With formal training and a foundation in painting, Dusseldorfian artist Volker Hermes possesses a comprehensive and solid artistic background. Over the past decade, he has utilized classical oil painting portraits as his subject matter, transforming them into striking contemporary interpretations with a critical edge, often enhanced through Photoshop post-production. His art has gained widespread popularity globally, particularly during the pandemic. In the upcoming spring, he will hold a solo exhibition at the Suermondt-Ludwig-Museum in Aachen, Germany.
Q: Hi! This is the first time we interview you. Can you talk a bit about yourself and your background in art? (From Düsseldorf Academy to self-taught digital painting) Can we get a glimpse of your atelier?
A:Thank you very much for the invitation to the interview. Well, I am a visual artist, I studied painting at the academy of art in Düsseldorf and in my work I think a lot about art history and its meaning for me as a contemporary artist and for us all as viewer. In one part of my work I modify historical portraits, try to re-evaluate their meaning for us. And because I don't want to copy or repaint them, I do this with the help of digital image processing. This is how a painter comes to Photoshop.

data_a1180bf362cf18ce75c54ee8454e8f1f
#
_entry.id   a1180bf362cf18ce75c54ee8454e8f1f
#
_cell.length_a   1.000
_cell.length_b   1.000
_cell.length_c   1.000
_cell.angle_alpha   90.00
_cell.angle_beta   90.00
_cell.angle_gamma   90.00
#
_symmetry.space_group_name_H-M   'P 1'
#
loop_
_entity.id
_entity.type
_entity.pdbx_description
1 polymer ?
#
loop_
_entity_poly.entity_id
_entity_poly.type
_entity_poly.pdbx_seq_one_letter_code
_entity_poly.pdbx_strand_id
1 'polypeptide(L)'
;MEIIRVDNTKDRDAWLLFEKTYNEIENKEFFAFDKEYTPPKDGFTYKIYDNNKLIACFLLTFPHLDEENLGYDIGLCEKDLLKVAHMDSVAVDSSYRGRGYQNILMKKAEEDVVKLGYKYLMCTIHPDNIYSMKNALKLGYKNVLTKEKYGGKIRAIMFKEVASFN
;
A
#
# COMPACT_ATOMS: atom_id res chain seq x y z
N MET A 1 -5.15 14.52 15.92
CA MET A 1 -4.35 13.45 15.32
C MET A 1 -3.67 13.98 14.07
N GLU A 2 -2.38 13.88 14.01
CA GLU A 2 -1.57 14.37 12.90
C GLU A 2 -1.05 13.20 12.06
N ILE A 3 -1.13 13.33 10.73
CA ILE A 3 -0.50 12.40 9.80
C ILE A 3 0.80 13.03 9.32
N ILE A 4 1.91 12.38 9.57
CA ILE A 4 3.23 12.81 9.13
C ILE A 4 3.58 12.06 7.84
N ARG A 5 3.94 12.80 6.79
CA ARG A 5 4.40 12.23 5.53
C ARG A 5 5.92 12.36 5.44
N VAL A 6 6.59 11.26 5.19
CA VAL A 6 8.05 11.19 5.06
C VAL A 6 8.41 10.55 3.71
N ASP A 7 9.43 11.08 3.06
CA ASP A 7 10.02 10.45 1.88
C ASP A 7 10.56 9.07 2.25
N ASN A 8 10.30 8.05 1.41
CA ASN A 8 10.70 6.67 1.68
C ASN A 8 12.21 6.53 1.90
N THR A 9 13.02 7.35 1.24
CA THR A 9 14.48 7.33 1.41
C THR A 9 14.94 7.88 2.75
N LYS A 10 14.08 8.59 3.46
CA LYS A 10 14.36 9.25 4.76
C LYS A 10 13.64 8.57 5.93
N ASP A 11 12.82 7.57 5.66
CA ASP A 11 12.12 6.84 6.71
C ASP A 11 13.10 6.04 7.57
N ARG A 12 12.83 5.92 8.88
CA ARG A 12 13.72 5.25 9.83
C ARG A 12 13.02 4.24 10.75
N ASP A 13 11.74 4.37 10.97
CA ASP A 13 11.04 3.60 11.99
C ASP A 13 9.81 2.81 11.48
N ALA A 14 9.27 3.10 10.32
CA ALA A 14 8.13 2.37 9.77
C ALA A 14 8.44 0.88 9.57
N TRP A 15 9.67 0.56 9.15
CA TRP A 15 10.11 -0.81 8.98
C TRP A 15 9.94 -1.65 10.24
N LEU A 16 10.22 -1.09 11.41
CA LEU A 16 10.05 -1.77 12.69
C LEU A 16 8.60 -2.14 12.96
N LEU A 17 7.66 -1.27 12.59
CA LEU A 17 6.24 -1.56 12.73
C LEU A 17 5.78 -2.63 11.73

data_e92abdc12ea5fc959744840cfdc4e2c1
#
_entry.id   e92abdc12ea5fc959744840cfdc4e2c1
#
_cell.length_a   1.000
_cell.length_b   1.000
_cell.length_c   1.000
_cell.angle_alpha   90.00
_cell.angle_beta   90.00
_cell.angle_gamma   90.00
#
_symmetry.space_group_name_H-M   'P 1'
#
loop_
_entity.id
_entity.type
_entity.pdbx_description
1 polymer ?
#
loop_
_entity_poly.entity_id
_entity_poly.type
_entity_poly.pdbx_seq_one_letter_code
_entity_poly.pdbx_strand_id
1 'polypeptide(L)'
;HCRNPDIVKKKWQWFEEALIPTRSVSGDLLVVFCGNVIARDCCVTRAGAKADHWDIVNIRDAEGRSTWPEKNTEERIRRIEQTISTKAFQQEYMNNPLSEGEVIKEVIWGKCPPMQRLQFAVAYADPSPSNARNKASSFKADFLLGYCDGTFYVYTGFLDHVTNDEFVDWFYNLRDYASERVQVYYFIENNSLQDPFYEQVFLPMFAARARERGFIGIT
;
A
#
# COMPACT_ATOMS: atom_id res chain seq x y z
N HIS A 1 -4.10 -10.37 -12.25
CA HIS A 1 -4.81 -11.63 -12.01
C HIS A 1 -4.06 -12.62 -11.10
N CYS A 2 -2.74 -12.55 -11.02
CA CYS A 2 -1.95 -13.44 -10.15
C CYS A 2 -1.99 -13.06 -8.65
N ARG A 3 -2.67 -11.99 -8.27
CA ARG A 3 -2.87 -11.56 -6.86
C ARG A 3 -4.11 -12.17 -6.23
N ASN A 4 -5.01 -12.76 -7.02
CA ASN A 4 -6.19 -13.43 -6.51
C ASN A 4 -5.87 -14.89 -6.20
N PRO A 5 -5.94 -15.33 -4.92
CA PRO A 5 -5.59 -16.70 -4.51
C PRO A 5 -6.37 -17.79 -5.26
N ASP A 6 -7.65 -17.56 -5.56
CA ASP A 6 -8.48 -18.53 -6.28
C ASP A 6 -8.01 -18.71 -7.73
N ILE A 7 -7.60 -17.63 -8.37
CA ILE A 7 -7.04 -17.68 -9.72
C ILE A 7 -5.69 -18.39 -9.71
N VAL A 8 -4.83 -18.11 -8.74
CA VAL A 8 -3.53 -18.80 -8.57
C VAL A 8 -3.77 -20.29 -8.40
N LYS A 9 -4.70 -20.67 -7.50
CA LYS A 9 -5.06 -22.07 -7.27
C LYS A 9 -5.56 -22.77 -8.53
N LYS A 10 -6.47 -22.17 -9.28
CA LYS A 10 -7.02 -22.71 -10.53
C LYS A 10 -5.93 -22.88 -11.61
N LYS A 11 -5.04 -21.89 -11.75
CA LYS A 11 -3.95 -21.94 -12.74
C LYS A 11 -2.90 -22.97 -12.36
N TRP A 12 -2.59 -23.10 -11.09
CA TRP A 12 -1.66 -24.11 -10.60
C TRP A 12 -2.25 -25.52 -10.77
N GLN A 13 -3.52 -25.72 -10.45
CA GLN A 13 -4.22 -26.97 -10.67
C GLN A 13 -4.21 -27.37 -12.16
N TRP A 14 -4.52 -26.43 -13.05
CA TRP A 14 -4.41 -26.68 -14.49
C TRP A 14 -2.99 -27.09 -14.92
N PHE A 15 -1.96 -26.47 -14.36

Q: Is there such thing as too much decoration in your opinion? Mr. Alessandrini from the Met interpreted the fabrics and accessories on the sitters in your portraiture as “mocking” and “drowning,” but you also revealed the initial foray in painting your close ones with the same method, which I assume did not come from criticism and judgement?
A: I love decorations! But they are sometimes witnesses of vanity of social elites who promote themselves and their position. That's why I use irony to point this out (by “over-decorating”). I don't make fun of the art, but of the people who adorn themselves with these feathers. Irony is an important tool for me that I even use with friends, but of course in a different way.
Source: Volker Hermes
完整文章收錄於 Excerpt from vol.266